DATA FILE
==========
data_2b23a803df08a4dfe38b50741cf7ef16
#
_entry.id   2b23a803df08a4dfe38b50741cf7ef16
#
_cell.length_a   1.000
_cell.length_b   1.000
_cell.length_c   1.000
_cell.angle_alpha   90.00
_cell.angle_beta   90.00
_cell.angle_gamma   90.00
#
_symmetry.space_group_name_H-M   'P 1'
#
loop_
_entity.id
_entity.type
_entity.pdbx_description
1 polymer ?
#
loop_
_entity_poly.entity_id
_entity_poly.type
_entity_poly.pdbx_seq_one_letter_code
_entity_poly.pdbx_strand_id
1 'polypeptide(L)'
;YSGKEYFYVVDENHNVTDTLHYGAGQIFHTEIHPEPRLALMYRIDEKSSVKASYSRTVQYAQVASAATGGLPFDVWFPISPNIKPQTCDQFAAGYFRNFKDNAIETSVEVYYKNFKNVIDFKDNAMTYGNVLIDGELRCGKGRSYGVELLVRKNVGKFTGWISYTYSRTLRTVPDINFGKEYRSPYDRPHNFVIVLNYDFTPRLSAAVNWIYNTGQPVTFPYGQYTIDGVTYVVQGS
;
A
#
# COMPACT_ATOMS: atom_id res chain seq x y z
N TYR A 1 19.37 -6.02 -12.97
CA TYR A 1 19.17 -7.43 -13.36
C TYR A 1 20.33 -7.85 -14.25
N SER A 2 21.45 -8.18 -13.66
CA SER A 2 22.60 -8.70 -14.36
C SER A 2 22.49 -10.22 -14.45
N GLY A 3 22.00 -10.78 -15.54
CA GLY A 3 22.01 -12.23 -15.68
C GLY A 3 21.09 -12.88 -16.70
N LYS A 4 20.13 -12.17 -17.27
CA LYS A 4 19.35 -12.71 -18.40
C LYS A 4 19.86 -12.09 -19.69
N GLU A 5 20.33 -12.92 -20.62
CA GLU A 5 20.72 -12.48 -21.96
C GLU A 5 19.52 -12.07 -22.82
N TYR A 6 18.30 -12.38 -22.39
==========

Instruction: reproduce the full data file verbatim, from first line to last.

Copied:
data_2b23a803df08a4dfe38b50741cf7ef16
#
_entry.id   2b23a803df08a4dfe38b50741cf7ef16
#
_cell.length_a   1.000
_cell.length_b   1.000
_cell.length_c   1.000
_cell.angle_alpha   90.00
_cell.angle_beta   90.00
_cell.angle_gamma   90.00
#
_symmetry.space_group_name_H-M   'P 1'
#
loop_
_entity.id
_entity.type
_entity.pdbx_description
1 polymer ?
#
loop_
_entity_poly.entity_id
_entity_poly.type
_entity_poly.pdbx_seq_one_letter_code
_entity_poly.pdbx_strand_id
1 'polypeptide(L)'
;YSGKEYFYVVDENHNVTDTLHYGAGQIFHTEIHPEPRLALMYRIDEKSSVKASYSRTVQYAQVASAATGGLPFDVWFPISPNIKPQTCDQFAAGYFRNFKDNAIETSVEVYYKNFKNVIDFKDNAMTYGNVLIDGELRCGKGRSYGVELLVRKNVGKFTGWISYTYSRTLRTVPDINFGKEYRSPYDRPHNFVIVLNYDFTPRLSAAVNWIYNTGQPVTFPYGQYTIDGVTYVVQGS
;
A
#
# COMPACT_ATOMS: atom_id res chain seq x y z
N TYR A 1 19.37 -6.02 -12.97
CA TYR A 1 19.17 -7.43 -13.36
C TYR A 1 20.33 -7.85 -14.25
N SER A 2 21.45 -8.18 -13.66
CA SER A 2 22.60 -8.70 -14.36
C SER A 2 22.49 -10.22 -14.45
N GLY A 3 22.00 -10.78 -15.54
CA GLY A 3 22.01 -12.23 -15.68
C GLY A 3 21.09 -12.88 -16.70
N LYS A 4 20.13 -12.17 -17.27
CA LYS A 4 19.35 -12.71 -18.40
C LYS A 4 19.86 -12.09 -19.69
N GLU A 5 20.33 -12.92 -20.62
CA GLU A 5 20.72 -12.48 -21.96
C GLU A 5 19.52 -12.07 -22.82
N TYR A 6 18.30 -12.38 -22.39